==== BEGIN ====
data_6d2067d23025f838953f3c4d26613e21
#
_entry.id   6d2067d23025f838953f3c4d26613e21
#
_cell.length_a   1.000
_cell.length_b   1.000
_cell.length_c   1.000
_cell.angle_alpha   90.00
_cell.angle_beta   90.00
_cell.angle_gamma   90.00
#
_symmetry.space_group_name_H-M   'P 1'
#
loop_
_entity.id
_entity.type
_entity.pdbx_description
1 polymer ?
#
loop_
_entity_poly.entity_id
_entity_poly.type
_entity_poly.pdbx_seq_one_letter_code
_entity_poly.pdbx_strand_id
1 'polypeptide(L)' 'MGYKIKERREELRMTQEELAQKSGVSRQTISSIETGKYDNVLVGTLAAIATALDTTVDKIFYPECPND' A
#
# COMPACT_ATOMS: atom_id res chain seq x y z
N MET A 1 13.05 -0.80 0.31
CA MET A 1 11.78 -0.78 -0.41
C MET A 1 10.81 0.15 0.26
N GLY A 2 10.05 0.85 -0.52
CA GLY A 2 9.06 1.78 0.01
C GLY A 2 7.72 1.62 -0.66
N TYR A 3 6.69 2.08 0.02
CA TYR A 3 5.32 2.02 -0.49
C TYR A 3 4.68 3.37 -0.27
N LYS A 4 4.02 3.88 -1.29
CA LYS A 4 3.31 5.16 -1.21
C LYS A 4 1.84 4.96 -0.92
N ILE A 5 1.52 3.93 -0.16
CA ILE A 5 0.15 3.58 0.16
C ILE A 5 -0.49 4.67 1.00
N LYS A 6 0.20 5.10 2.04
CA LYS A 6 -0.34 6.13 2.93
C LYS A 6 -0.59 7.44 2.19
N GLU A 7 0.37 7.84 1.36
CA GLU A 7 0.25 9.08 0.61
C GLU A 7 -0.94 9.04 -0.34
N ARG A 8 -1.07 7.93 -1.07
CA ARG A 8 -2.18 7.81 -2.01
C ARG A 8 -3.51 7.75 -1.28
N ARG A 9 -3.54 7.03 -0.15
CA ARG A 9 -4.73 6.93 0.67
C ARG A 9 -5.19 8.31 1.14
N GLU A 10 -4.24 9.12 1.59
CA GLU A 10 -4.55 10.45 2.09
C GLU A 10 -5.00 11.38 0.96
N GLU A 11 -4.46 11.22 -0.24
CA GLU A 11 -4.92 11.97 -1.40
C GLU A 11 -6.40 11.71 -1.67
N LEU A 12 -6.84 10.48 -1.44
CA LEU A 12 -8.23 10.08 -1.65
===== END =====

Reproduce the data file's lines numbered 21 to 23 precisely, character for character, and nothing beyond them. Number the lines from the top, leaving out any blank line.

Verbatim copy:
_entity_poly.entity_id
_entity_poly.type
_entity_poly.pdbx_seq_one_letter_code